A cautionary tale about a breach of review integrity in the guise of a normal professional interaction.
NIH recently issued a clarification indicating that while grant applications should not include contingency or recovery plans for problems resulting from the COVID-19 pandemic, investigators may address effects due to the pandemic on productivity or other scoreable issues in the personal statement of the biosketch.
An NIH peer reviewer was approached by a well-known professional grant writing service to assist a client in preparing an NIH grant application. The service advertised phenomenal success in securing NIH funding for its clients. What would you do? …
Developing your application and wondering how reviewers will assess the vertebrate animal section (VAS)? If so, we encourage you to check out these two new resources. Read on for more…
On March 1, NIH Director Francis Collins announced NIH’s broad-based initiative, UNITE, to end structural racism and racial inequities in biomedical science. This is a recognition of the need for urgent, sustained effort on many fronts across the research enterprise, including in all parts of the NIH’s extramural processes, to change culture. While the NIH Institutes and Centers will examine their programmatic priorities and discretionary funding practices, here at CSR, we are committed to pushing ahead with efforts to protect the peer review process from the systemic biases that exist in all areas of the scientific community.
Understanding how peer review works is key to writing a good grant application. In this 44-minute video, NIH Peer Review: “Live” Mock Study Section, scientists have gathered virtually to review three fictional applications in response to a fictional Request For Applications (RFA).
Sharing an application with anyone who has not been officially designated to participate in the peer review process is a big no-no. It undermines the integrity of peer review. It disregards the confidentiality that is required of peer reviewers, who specifically sign a confidentiality agreement before accessing the applications. And it is specifically prohibited by NIH peer review policy.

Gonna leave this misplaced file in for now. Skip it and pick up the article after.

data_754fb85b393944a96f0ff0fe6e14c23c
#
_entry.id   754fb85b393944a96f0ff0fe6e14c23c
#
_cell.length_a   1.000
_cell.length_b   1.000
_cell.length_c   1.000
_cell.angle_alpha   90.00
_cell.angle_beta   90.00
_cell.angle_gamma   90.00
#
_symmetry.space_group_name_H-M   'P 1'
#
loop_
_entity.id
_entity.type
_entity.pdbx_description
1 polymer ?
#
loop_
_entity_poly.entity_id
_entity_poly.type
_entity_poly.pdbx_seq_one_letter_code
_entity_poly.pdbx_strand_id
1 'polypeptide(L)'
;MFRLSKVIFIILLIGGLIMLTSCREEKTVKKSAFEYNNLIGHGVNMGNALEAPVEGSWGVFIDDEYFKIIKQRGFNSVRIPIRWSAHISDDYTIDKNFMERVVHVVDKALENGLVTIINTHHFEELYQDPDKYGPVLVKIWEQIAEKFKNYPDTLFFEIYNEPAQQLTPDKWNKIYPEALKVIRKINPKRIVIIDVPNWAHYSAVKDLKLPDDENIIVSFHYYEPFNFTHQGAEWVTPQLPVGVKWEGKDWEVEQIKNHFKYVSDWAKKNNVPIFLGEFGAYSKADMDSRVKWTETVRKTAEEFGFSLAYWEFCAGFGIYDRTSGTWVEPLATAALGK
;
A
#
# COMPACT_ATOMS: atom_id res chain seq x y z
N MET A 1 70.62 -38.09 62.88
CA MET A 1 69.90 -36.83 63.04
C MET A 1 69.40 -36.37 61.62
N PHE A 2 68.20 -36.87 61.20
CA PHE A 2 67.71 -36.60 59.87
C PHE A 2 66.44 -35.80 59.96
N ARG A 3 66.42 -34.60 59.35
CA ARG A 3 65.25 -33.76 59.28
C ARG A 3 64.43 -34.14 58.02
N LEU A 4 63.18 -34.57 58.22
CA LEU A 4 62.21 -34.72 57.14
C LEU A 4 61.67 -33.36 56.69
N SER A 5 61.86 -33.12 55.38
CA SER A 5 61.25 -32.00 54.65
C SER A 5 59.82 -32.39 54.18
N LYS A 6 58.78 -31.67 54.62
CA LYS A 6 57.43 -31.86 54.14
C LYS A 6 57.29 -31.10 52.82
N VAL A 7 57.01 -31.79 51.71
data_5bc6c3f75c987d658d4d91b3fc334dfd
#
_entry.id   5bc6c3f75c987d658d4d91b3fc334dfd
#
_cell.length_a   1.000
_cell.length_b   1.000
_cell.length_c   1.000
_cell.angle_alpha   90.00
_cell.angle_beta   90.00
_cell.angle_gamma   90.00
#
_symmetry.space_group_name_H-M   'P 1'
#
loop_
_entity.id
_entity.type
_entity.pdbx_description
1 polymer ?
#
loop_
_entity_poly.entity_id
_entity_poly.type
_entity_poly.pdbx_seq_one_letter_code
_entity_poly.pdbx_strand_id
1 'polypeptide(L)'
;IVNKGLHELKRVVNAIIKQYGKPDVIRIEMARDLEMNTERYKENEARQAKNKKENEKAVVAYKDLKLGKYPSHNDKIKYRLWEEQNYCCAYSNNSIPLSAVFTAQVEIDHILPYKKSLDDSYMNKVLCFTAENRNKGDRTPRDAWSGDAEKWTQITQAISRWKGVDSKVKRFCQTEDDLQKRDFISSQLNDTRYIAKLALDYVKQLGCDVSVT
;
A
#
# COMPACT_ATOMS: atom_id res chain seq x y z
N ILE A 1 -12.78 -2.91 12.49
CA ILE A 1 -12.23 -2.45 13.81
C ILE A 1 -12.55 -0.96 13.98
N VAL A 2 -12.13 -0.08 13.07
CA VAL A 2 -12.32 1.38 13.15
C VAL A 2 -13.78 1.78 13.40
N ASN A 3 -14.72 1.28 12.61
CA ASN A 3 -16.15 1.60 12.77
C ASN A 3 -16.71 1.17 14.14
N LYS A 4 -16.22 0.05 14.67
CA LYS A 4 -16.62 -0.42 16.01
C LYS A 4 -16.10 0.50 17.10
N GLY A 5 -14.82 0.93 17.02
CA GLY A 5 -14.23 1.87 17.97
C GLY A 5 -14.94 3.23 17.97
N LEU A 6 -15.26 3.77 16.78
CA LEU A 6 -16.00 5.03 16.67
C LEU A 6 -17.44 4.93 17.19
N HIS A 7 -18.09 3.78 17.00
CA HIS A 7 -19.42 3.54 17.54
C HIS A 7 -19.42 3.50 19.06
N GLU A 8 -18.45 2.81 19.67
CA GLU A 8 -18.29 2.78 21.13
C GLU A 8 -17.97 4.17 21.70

How will study sections meet in the future? NIH peer review depends on robust meetings where groups of scientists, through vigorous discussion, identify the applications of highest merit. For the last 75 years, until last March, nearly all chartered review committee meetings were held in-person. Today, in response to the pandemic, 90% of all CSR review meetings are run as video (“Zoom”) meetings. CSR is taking steps now so that when all options are back on the table, we can make informed choices about how best to convene review meetings.
What would you do if, as the Dean of Research at a major university, a group of students, postdocs, and junior faculty reported that they had been pressured into writing reviewer critiques for a senior faculty member?
NIH is seeking applications for the 2021 Transformative Research awards through a new funding opportunity (RFA-RM-20-013) recently released on Friday, May 21, 2020. And, as a way to address concerns about bias in peer review while also enhancing diversity, this High Risk, High Reward program is going to anonymize the review of Transformative Research Award applications.